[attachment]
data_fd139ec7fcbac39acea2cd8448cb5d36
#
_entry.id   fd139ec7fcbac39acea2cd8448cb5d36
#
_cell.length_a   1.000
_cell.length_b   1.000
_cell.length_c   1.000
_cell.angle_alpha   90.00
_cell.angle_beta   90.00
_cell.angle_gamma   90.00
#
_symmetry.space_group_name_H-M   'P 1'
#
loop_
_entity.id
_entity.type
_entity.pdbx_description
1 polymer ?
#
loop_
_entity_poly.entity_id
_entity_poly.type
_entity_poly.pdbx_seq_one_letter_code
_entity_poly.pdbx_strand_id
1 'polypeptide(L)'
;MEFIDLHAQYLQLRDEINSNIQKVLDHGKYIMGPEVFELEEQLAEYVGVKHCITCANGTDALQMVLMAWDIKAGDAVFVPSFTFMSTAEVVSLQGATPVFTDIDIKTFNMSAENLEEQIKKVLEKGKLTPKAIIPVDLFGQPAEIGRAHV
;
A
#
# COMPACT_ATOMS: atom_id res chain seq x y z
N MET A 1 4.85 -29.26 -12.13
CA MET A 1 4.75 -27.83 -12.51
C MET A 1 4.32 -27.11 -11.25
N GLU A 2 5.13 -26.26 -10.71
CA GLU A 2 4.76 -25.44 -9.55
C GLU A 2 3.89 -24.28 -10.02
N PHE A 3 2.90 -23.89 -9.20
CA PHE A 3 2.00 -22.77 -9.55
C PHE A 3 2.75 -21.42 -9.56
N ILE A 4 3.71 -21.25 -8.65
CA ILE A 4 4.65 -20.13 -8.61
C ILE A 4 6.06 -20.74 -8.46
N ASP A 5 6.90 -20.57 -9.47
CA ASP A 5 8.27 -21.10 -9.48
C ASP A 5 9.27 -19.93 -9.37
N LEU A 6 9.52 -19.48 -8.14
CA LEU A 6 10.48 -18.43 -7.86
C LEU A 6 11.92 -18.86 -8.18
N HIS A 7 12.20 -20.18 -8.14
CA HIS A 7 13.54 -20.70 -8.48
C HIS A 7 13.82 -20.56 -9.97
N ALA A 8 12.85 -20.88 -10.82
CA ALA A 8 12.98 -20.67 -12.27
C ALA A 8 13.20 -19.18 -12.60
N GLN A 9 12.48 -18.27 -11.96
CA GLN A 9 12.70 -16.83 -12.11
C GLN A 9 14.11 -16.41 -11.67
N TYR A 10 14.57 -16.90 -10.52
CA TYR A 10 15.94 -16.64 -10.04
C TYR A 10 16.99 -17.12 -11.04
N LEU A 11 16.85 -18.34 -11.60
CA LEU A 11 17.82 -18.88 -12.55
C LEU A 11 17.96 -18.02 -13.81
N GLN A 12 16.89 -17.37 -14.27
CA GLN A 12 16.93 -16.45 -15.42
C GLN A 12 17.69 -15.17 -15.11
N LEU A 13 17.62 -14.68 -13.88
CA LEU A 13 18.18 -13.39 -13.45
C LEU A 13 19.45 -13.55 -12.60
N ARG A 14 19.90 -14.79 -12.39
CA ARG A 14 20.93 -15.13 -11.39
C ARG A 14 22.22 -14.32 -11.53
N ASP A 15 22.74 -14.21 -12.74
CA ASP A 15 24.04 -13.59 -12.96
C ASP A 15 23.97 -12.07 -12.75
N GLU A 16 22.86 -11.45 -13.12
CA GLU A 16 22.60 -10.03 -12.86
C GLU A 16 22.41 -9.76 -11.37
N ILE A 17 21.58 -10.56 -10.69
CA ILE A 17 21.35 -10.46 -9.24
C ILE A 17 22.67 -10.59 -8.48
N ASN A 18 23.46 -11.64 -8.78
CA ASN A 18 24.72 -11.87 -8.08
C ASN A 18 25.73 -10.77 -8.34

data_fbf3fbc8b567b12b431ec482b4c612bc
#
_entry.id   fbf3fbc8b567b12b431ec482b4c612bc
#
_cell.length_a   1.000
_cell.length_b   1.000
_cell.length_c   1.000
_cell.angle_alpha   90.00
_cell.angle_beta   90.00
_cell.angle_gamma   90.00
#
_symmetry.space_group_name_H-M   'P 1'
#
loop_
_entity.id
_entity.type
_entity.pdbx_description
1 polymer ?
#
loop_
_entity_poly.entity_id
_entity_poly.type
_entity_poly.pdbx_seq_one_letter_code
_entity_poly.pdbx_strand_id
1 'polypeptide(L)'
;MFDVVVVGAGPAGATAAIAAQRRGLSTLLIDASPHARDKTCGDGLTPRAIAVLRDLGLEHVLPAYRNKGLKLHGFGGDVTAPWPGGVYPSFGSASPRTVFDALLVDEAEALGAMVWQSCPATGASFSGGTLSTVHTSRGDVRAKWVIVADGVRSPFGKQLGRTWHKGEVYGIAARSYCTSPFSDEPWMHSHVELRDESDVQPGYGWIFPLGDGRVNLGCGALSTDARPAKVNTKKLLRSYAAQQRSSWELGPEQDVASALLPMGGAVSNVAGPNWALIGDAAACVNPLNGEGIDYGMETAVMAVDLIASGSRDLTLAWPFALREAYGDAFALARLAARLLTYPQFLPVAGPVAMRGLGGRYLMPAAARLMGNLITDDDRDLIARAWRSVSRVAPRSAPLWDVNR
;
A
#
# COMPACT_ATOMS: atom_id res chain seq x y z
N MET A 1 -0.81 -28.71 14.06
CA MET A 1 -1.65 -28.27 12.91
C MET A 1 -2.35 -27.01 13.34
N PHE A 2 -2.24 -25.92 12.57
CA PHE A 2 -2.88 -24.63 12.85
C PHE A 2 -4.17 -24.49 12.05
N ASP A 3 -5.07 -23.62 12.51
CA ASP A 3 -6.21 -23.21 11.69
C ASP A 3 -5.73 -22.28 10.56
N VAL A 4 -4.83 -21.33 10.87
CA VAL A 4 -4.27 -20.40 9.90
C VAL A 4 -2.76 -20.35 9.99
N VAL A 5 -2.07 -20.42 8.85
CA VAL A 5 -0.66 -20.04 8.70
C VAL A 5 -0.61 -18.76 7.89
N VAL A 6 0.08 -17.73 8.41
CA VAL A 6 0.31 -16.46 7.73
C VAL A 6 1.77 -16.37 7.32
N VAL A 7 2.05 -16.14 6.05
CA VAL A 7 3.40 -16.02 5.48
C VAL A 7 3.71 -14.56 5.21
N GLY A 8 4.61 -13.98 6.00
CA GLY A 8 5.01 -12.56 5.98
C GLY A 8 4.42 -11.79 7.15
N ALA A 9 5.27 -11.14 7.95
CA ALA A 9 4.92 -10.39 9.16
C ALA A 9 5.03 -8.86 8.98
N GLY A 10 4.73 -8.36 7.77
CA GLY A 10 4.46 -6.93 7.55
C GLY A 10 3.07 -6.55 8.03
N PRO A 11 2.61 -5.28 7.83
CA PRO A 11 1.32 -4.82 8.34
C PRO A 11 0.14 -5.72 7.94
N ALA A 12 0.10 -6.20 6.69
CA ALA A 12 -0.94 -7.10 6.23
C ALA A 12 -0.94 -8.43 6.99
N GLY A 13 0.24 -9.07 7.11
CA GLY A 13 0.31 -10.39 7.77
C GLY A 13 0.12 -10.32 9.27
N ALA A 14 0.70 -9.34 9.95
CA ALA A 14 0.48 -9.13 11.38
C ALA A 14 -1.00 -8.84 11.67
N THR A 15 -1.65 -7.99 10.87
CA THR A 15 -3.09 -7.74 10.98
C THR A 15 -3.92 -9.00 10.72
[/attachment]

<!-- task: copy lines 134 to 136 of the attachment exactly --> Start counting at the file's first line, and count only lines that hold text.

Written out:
CA VAL A 7 3.40 -16.02 5.48
C VAL A 7 3.71 -14.56 5.21
N GLY A 8 4.61 -13.98 6.00